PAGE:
The U.S. Embassy to Greece has reacted against the decision of Greece’s National Theater to stage a play that includes excerpts of a book by jailed terrorist Savvas Xeros.
The play “The Nash Equilibrium” staged at the Experimental Stage of the National Theater, which is sponsored by the state, is using passages from the book “That Day – 1,560 Days in Intensive Care”, written by terrorist Savvas Xeros. The “November 17” urban guerrila is in prison, serving a five-time life sentence.
The U.S. Embassy wrote the following on twitter, citing a statement issued by the group “Os Edo”, formed by relatives of the “17 November” victims.
While art should not be censored, we join “Os Edo” in questioning if the public should fund the art of a terrorist. pic.twitter.com/FmQFdFiScq
— U.S. Embassy Athens (@USEmbassyAthens) January 26, 2016
The statement issued by the Terrorism Victims’ Relatives Group “Os Edo” says that the play tries to make a “serial killer” look human, purify him and make him look like a hero, making him “the epicenter of a value system analysis.”
The play is a part of a continuous effort, the statement continues, to make Xeros look innocent and finally “free him from prison and free him from the murderer stigma”. It is a method to idolize a killer of innocent people, like the methods Nazis and Stalinists used.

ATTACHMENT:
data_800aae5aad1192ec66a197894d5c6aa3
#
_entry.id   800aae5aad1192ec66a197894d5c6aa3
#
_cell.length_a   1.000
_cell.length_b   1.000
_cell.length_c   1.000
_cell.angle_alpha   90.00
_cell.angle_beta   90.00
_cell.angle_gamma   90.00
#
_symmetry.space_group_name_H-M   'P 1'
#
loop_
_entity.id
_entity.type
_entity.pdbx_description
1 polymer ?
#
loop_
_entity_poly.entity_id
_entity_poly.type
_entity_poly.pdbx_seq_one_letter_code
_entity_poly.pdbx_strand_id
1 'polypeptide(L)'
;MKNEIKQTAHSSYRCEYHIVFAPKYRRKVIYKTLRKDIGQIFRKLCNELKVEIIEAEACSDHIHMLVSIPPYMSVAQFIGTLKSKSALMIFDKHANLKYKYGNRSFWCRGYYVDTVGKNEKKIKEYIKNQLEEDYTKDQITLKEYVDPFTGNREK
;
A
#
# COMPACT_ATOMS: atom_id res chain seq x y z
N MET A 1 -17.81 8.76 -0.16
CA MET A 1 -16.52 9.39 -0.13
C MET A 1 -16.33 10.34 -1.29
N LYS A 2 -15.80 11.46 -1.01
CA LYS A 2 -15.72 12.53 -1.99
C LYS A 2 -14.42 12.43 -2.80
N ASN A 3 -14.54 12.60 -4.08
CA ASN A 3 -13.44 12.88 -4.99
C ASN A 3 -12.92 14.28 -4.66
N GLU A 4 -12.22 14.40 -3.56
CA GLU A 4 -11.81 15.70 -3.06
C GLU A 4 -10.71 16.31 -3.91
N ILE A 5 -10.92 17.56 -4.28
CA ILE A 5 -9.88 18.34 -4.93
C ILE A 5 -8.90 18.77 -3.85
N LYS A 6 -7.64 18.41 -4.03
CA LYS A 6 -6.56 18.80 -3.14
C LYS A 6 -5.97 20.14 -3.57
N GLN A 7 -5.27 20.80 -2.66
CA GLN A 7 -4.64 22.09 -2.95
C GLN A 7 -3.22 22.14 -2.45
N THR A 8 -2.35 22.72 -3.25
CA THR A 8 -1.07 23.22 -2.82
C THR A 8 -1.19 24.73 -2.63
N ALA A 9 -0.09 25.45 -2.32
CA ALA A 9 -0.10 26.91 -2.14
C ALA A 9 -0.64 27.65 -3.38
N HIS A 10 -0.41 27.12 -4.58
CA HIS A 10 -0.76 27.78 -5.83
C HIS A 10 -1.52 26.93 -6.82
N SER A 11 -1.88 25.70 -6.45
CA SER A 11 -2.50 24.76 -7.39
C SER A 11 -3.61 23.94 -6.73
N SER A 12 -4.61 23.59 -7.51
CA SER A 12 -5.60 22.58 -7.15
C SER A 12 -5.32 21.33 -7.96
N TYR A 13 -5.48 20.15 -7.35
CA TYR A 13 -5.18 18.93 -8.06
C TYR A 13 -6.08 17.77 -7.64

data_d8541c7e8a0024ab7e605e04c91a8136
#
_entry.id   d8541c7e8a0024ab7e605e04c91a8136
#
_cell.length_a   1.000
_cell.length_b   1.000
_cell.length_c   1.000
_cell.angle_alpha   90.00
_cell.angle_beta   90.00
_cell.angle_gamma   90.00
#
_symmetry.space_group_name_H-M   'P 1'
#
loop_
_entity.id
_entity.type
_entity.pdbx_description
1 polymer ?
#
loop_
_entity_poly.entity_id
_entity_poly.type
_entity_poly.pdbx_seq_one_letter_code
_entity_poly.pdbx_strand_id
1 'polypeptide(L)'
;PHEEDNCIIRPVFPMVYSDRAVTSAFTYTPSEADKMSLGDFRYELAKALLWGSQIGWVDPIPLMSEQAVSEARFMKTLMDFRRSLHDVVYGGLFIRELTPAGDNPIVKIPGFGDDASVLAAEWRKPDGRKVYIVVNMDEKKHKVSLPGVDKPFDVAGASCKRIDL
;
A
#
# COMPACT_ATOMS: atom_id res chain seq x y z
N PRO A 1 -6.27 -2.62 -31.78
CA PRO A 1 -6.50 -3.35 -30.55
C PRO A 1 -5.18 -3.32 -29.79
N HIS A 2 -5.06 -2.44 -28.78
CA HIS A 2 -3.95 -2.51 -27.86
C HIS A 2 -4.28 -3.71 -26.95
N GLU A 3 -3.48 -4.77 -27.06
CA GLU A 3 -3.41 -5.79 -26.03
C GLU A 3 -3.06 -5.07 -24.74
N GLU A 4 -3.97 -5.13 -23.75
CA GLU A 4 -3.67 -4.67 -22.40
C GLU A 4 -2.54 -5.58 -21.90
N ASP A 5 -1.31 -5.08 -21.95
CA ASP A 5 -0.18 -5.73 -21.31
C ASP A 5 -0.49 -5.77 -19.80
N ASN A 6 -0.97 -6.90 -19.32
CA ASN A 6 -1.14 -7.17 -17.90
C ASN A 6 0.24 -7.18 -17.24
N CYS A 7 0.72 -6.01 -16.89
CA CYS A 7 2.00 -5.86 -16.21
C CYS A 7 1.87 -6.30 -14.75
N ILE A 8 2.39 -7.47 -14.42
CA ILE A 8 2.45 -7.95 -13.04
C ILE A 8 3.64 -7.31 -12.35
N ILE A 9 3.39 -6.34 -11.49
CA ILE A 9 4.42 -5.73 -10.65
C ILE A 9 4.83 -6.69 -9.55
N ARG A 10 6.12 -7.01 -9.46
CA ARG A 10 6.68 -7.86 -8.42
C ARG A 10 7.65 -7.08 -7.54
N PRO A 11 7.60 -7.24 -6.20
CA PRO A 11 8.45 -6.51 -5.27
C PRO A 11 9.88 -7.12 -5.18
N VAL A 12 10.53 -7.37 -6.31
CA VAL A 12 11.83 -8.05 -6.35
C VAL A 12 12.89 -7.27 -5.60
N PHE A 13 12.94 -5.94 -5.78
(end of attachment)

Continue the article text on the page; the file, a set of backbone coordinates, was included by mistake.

“We are tired to defend the obvious right to life, right to democracy,” the statement further reads… We are tired to see a bunch of well-paid killers to look like heroes.”
The play, written and directed by Pigi Dimitrakopoulou, also borrows from the Albert Camus play “The Just”. It purportedly deals with moral codes, justice, taking the law into one’s hands and terrorism, according to the press release.
After the outcry, the National Theater issued a statement saying, inter alia, that “Justice has tried and convicted the criminals – terrorists. Theater as an art, does not intend to try them again, but to highlight key human problems. It is a public debate room. The Experimental Theater, as a place of research of young artists, must grapple with dangerous issues, even if it stands on the razor’s edge.”